The Micmac Indians had a legend about American shad. A porcupine, bored with his life, appealed to the Great Spirit to change him into something else. Rather annoyed, the Great Spirit simply turned the porcupine inside out and tossed it into the river.
Shad have some interesting characteristics. They are able to detect ultrasound, which is thought to help them avoid dolphins, who find their prey using echolocation. And while most are migratory, some species are landlocked; they can be found in Killarney, Ireland, and some lakes in northern Italy. It is also a mystery as to why they strike lures during their migration. In preparation for their long journey, they fatten themselves up and then stop eating. Some believe they strike out of annoyance, trying to keep the darts and flutter spoons away from their spawning beds.
In the 1800s, rivers were black with fish, but the shad population met devastation attributable to overfishing, pollution, and river damming. There have been efforts to clean up rivers along the East Coast, stocking, and even building “elevators” to assist the fish's access to the Susquehanna River. This has helped to some extent, but the shad population varies wildly year to year and this remains a mystery to scientists.
There are numerous festivals celebrating shad season, the most famous being in Lambertville, N.J. There is also the Hudson Maritime Festival, the Grifton (N.C.) Shad Festival, and one called Fishtown in Philadelphia.
“Shad planking” is a term adapted from Wakefield, Va., where in the 1930s friends would gather by the James River to celebrate the fish, drink beer, and smoke tobacco. Originally just a social event, it soon became a popular gathering for Virginia politicians to gossip and speculate on upcoming elections. A man named Paul Cox is credited with teaching everyone about cooking the shad on wooden planks over an open fire, a method he had learned farther down south.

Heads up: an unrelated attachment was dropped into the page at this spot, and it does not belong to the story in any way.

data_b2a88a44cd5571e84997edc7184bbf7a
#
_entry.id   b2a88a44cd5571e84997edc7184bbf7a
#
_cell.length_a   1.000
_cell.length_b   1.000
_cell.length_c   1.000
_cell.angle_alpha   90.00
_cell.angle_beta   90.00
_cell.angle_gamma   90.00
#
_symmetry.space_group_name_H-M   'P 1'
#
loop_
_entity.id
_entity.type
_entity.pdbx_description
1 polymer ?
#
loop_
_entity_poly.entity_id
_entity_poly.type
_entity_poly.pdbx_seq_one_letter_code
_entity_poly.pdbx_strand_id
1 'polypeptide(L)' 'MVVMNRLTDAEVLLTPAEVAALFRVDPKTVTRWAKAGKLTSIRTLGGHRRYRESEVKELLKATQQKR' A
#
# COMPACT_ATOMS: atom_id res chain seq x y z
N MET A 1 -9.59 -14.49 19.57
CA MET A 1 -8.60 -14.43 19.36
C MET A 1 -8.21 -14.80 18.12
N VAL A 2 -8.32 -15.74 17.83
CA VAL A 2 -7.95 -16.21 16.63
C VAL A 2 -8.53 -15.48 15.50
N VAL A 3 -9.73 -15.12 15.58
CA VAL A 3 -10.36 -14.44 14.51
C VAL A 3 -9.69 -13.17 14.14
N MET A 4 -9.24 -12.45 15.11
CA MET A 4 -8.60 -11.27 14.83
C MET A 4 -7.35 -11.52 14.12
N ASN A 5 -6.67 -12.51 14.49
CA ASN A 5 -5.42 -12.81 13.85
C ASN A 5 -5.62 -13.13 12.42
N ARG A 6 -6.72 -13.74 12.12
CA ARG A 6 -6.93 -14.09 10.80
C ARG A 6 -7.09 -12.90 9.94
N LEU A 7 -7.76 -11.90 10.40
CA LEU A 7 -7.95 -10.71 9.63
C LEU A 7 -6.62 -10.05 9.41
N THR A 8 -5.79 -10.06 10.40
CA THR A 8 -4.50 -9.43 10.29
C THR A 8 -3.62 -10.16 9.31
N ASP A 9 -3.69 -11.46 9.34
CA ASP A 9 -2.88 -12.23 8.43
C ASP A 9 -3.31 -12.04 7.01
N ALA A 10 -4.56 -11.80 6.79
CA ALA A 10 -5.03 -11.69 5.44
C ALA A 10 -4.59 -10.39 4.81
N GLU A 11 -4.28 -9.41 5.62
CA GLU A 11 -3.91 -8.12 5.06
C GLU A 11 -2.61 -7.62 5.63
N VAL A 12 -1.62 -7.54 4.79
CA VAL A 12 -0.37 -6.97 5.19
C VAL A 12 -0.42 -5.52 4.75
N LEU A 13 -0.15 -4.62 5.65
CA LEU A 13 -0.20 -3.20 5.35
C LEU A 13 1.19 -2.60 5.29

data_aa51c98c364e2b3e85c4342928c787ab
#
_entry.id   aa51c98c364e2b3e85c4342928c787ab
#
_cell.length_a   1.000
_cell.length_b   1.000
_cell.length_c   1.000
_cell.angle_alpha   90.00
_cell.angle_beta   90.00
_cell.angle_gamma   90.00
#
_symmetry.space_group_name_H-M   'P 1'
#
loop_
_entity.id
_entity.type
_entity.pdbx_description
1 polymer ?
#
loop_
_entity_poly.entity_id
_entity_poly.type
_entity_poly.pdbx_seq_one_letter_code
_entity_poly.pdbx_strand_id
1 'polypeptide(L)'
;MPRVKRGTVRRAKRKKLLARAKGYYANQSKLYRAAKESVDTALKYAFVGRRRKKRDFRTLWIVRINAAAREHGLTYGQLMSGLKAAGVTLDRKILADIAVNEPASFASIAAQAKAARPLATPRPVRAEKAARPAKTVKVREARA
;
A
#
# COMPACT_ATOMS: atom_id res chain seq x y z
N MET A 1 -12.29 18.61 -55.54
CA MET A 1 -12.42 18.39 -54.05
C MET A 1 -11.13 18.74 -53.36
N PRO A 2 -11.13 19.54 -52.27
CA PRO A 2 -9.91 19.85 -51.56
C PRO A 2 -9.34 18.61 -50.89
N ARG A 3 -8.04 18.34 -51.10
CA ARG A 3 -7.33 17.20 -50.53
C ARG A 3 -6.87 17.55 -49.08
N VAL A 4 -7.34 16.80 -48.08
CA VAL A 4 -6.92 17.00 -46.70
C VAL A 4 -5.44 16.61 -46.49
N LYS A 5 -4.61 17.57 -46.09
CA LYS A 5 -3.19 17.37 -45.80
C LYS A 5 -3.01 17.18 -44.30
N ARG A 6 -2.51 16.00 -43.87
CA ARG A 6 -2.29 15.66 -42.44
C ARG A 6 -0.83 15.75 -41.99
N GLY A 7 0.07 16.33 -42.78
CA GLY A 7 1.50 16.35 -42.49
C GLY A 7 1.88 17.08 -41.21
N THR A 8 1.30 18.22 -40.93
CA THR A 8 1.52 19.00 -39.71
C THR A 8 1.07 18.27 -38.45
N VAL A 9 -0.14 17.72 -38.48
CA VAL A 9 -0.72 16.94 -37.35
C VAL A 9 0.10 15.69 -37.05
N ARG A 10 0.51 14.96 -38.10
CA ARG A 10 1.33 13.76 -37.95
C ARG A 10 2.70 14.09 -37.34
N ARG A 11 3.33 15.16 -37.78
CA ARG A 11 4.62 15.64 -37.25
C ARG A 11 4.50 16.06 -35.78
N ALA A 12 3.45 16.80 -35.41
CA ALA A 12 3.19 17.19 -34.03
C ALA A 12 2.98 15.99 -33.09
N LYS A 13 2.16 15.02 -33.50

Finding shad roe this time of year is not very difficult. The windows of local fish stores will probably have a sign trumpeting its arrival, just as they do later on for soft-shell crabs. But finding the shad whole, or filleted, or better yet, properly filleted, is trickier. You simply have to ask for it.
Shad, a member of the herring family, is a rich fish and mildly flavored. The roe is an acquired taste. Some adore the slightly grainy texture and briny taste. It is essential to not overcook the lobes and to not let the heat get too high, lest they explode in your frying pan and all over you! Most recipes call for cooking the roe wrapped in bacon; this provides moisture, fat, and obviously, lots of bacon flavor. A sprinkling of parsley and a squeeze of lemon finish the roe nicely.((((((((((((((((((((((((((()))))))))))))))))))))))))))
Jack MacAndrew- March 31, 2011 - Charlottetown, PEI- For years the fishermen plying the waters off eastern Canada have insisted that the burgeoning herd of grey seals was plundering the fish stocks of the region , gobbling up a variety of species , from codfish to pelagic varieties like herring and mackerel.
Their complaints were largely ignored.
As a result , the grey seal population has boomed from 10,000 animals in 1960 to an estimated 400,000 animals in 2010 , the largest number measured in over 200 years ; and increasing by more than ten per cent in some years.